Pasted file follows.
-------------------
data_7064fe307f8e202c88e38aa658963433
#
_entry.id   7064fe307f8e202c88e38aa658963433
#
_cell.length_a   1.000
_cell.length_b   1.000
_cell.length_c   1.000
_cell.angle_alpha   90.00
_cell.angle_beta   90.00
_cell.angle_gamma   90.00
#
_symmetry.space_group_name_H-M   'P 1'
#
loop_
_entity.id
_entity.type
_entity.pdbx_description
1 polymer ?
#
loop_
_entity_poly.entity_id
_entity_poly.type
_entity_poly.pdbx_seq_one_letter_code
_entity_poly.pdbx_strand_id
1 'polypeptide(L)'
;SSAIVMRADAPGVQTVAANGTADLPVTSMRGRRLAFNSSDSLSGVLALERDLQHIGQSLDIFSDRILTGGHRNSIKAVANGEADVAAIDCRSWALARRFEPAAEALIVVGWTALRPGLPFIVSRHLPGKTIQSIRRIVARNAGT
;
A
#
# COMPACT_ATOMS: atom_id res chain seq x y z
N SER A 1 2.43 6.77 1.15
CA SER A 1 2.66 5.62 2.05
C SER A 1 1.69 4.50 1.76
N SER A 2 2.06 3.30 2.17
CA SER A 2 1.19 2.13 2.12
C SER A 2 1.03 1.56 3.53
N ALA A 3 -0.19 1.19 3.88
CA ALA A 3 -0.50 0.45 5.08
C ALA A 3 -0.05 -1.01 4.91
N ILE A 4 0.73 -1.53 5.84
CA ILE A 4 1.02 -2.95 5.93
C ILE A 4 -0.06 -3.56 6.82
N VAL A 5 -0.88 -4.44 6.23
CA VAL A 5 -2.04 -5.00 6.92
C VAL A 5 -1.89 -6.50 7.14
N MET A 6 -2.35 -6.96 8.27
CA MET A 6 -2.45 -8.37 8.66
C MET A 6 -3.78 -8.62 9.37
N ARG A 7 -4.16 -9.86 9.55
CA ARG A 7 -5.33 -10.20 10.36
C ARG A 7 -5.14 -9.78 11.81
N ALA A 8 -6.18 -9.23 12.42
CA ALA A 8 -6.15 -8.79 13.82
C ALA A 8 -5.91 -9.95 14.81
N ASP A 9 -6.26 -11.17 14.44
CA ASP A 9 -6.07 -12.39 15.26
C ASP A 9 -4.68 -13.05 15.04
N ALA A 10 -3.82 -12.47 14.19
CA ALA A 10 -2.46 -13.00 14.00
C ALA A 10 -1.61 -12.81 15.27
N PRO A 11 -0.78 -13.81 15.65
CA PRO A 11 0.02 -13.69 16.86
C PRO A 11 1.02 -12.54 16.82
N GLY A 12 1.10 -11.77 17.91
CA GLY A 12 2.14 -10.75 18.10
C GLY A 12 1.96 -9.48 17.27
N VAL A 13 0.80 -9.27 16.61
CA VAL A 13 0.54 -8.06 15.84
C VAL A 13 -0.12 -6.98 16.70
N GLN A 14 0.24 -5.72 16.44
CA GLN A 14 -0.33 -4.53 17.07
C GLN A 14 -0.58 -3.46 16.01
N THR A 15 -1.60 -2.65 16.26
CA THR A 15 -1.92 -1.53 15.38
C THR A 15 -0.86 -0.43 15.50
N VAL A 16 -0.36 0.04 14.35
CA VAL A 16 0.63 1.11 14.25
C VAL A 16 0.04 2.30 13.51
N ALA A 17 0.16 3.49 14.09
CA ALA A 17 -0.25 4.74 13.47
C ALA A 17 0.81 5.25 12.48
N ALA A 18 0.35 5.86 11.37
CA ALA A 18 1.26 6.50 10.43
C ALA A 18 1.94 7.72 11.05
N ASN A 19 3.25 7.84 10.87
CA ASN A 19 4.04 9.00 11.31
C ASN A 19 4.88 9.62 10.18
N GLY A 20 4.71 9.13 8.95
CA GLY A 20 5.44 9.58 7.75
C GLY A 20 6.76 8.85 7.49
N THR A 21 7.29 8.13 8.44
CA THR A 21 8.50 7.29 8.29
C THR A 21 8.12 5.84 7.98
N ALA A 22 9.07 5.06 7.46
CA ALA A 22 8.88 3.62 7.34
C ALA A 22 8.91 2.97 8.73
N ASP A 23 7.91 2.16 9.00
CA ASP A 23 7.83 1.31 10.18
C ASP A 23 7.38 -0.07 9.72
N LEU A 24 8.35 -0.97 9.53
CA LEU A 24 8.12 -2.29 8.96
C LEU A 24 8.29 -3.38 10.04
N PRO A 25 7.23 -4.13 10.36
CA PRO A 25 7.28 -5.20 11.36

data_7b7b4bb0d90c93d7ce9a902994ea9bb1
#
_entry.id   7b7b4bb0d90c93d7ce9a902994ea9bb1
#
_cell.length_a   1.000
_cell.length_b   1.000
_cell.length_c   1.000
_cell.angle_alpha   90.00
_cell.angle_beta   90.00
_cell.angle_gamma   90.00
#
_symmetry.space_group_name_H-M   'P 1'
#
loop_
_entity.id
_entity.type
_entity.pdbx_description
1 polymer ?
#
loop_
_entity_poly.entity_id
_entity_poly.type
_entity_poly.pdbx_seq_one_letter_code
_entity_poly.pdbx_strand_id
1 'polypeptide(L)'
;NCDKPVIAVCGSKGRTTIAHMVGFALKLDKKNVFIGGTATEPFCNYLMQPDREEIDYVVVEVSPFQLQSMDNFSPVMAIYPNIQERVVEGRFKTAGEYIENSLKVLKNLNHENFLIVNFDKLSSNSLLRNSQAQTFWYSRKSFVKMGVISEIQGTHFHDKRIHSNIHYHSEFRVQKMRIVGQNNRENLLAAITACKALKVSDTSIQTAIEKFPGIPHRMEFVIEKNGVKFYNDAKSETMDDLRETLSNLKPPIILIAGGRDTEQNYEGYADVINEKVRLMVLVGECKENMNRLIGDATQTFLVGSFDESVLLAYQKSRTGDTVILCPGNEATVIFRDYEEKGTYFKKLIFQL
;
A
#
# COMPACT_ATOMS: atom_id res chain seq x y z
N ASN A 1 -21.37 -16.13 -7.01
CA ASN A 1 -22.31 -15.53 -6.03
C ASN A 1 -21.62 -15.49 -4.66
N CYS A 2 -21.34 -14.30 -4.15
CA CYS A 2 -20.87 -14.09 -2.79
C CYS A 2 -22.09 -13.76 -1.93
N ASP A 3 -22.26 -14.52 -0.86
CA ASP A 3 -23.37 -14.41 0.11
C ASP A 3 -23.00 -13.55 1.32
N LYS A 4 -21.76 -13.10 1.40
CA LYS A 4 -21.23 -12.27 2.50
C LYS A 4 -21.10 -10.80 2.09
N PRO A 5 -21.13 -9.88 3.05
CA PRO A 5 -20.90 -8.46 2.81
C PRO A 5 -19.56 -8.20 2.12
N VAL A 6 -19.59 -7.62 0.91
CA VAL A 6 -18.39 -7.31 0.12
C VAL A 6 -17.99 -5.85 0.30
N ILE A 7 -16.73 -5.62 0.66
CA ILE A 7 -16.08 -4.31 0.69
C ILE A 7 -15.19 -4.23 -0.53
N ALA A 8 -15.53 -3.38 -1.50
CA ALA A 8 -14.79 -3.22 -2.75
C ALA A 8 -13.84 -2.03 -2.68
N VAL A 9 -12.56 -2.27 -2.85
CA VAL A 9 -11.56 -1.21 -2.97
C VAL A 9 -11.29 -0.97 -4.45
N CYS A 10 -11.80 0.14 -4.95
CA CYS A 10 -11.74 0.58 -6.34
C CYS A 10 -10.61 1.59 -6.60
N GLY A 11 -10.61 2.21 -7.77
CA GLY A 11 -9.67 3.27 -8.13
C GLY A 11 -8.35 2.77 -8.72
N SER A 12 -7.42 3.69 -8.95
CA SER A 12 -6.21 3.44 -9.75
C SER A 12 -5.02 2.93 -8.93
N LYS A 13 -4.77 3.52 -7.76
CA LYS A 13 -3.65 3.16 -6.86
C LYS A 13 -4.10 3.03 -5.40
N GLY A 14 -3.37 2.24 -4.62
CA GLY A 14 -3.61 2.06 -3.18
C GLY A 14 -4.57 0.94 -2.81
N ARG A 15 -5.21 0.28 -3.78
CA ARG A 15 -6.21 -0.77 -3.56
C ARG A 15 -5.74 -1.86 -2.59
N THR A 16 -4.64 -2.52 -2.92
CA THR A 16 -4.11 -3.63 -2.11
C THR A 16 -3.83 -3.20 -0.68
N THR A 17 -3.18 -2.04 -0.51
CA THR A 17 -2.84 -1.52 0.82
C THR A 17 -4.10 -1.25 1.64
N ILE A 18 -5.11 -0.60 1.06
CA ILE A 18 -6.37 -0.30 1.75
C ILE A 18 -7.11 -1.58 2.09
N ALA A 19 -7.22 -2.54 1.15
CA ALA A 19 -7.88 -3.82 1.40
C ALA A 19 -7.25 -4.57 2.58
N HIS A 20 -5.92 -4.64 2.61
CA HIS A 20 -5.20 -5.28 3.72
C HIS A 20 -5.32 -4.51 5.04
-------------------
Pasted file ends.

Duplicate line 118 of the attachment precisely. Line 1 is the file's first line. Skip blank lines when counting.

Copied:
loop_